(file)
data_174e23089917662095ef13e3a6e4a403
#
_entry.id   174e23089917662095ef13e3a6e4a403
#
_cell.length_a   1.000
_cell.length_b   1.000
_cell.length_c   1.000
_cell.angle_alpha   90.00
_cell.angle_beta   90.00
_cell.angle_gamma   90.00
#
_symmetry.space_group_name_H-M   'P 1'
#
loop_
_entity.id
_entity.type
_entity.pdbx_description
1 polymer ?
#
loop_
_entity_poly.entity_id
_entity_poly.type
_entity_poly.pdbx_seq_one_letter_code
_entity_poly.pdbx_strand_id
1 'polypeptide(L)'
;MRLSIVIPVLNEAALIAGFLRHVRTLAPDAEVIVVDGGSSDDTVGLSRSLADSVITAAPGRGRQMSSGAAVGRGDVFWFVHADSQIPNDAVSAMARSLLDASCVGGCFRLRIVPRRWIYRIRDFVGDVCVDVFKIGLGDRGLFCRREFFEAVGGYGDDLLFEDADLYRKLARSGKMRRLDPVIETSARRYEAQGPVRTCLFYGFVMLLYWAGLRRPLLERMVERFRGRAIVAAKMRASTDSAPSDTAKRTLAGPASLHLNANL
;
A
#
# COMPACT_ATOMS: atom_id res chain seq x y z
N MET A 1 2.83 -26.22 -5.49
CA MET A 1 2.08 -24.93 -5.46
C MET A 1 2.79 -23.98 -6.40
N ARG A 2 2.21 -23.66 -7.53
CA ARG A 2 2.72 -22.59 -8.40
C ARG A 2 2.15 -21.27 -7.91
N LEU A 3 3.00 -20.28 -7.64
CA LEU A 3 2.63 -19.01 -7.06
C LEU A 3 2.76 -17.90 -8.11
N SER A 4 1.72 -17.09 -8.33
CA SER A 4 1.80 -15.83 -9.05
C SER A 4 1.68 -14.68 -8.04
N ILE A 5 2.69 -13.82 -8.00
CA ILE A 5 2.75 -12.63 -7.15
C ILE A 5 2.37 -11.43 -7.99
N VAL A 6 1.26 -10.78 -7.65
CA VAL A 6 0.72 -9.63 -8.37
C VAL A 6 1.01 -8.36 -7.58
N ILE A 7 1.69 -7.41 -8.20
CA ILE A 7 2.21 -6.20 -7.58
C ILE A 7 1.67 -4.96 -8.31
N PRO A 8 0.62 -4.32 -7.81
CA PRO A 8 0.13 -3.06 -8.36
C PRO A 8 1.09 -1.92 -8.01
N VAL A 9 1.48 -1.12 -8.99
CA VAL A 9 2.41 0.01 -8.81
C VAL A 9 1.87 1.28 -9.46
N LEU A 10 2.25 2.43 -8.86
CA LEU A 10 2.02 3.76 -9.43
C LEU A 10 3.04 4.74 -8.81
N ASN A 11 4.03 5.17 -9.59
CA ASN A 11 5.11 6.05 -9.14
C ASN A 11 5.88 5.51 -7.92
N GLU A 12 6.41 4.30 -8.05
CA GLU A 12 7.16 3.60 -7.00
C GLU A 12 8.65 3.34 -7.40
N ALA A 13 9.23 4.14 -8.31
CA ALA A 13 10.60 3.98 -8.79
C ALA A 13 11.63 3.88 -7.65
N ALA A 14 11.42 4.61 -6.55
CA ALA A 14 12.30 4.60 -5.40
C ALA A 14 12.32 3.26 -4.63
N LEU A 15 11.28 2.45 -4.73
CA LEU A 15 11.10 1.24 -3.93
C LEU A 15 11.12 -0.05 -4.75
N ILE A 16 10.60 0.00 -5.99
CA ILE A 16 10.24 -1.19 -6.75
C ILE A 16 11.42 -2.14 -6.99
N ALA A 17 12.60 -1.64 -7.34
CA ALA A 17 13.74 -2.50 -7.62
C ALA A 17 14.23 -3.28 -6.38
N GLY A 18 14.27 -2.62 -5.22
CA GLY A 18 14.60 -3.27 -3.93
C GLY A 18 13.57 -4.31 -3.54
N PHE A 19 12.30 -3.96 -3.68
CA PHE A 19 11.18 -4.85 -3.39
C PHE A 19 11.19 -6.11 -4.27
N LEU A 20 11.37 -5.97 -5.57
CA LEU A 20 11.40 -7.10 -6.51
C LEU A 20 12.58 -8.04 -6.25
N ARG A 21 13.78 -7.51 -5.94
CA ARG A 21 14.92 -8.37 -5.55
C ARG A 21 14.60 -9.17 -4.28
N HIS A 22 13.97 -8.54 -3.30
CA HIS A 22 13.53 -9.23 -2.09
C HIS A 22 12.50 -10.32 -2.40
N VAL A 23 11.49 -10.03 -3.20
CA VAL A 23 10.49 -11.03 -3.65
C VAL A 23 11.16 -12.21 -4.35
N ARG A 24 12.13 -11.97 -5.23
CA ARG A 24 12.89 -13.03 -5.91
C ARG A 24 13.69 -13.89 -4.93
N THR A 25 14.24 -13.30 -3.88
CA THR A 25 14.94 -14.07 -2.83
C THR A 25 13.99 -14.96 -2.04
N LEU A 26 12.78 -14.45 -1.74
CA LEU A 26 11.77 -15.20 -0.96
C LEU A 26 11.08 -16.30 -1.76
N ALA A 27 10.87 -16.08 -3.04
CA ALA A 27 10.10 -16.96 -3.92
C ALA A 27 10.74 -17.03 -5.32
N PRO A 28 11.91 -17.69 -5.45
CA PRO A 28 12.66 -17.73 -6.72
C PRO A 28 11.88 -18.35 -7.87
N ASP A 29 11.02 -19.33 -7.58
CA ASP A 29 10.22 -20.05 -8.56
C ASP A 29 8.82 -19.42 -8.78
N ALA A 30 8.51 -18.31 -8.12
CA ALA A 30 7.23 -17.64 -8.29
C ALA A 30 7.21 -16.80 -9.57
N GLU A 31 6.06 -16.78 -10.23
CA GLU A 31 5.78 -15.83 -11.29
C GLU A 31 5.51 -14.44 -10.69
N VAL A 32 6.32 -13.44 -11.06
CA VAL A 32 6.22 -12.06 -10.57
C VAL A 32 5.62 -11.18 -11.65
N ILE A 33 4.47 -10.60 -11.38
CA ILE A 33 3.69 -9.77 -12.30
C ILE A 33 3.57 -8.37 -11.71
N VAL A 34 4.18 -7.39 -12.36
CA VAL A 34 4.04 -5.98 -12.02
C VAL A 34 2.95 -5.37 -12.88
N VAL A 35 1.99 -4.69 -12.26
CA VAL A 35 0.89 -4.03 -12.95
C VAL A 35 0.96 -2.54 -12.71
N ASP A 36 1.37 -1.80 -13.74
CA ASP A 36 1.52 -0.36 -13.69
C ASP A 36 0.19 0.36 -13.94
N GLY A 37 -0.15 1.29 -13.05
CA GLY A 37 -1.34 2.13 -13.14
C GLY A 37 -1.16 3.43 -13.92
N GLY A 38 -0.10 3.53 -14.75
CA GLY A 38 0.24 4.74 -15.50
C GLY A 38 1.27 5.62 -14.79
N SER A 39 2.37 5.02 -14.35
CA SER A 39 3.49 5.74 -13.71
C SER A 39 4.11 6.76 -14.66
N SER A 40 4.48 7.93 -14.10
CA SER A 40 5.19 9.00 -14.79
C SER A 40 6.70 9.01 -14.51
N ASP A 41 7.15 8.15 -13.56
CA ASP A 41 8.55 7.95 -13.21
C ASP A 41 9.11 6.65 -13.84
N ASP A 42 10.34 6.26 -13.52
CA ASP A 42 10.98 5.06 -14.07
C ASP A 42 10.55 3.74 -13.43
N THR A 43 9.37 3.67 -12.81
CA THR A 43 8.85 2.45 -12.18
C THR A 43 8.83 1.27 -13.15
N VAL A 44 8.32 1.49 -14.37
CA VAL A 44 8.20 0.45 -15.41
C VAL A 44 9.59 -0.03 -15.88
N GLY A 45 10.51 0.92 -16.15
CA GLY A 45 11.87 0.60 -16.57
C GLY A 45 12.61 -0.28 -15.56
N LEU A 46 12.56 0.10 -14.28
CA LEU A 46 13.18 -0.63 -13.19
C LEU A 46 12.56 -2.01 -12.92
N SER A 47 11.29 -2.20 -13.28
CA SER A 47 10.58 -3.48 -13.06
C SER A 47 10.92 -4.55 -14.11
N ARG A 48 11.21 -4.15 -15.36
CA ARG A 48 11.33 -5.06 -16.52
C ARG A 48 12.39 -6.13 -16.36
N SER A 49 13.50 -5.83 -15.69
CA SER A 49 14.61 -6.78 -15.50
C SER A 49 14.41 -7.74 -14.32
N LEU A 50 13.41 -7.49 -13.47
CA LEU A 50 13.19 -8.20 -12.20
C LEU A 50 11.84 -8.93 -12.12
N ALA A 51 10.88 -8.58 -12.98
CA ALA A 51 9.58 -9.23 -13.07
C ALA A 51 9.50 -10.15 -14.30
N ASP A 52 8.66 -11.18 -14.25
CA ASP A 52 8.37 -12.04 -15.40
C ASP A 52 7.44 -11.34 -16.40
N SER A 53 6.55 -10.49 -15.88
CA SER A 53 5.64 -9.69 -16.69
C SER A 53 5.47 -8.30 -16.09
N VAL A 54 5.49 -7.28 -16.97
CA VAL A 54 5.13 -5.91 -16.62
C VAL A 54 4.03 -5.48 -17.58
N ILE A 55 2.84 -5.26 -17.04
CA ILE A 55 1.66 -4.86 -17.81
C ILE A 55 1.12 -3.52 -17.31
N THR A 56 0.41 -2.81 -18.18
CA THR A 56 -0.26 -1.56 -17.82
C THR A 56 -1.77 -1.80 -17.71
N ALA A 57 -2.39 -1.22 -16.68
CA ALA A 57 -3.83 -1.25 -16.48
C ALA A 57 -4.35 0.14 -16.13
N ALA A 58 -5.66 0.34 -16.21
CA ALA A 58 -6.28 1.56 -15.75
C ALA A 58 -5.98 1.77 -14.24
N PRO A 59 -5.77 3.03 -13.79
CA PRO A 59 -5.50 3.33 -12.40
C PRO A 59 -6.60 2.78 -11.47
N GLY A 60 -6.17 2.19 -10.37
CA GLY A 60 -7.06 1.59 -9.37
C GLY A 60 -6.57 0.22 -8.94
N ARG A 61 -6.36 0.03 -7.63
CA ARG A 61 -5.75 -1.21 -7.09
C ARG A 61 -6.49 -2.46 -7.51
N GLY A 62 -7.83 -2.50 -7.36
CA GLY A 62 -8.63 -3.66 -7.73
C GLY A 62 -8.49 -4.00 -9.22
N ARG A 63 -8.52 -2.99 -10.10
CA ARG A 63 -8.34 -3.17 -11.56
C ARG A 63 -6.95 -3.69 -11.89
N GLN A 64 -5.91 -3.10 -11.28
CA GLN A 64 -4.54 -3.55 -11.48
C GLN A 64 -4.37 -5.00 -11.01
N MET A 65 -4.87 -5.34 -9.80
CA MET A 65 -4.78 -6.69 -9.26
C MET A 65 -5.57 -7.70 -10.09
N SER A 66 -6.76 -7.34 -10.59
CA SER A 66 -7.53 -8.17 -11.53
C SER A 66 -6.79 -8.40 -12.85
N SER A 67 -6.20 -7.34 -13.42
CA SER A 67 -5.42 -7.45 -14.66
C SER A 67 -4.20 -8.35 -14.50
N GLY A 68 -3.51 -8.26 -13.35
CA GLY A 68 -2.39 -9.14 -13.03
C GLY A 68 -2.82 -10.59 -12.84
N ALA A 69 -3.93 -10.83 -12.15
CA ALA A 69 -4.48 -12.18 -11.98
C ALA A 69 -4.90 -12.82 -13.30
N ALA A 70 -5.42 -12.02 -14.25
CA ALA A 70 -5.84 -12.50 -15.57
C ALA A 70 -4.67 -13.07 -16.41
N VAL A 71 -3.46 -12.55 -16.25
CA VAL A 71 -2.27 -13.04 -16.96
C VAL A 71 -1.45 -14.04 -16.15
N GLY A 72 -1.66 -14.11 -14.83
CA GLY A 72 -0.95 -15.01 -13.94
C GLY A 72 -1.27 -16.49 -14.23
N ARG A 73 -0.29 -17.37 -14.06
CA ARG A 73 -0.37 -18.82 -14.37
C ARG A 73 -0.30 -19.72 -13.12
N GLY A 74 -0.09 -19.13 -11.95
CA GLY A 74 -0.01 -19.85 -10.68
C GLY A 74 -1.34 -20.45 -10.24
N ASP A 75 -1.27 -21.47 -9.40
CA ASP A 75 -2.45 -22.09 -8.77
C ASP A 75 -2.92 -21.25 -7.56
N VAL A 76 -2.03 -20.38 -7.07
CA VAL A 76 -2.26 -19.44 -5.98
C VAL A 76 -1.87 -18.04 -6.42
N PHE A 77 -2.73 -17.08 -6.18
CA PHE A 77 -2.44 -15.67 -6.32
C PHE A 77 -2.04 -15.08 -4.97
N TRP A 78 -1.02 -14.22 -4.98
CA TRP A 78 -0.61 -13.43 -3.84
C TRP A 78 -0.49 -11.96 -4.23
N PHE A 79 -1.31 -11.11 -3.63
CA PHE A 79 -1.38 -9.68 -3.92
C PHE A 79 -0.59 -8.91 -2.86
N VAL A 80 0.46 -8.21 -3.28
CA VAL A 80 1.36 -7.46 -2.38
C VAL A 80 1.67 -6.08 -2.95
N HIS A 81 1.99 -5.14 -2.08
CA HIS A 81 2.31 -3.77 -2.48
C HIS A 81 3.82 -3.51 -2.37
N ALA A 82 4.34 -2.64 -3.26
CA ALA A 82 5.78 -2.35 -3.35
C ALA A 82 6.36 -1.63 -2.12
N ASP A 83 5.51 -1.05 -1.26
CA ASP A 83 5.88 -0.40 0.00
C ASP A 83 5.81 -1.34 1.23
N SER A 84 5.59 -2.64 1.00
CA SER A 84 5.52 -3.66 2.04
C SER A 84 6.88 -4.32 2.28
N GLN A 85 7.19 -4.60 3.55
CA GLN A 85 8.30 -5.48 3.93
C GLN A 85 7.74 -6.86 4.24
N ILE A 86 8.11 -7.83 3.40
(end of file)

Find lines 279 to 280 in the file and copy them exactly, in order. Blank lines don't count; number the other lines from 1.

C ASP A 83 5.81 -1.34 1.23
N SER A 84 5.59 -2.64 1.00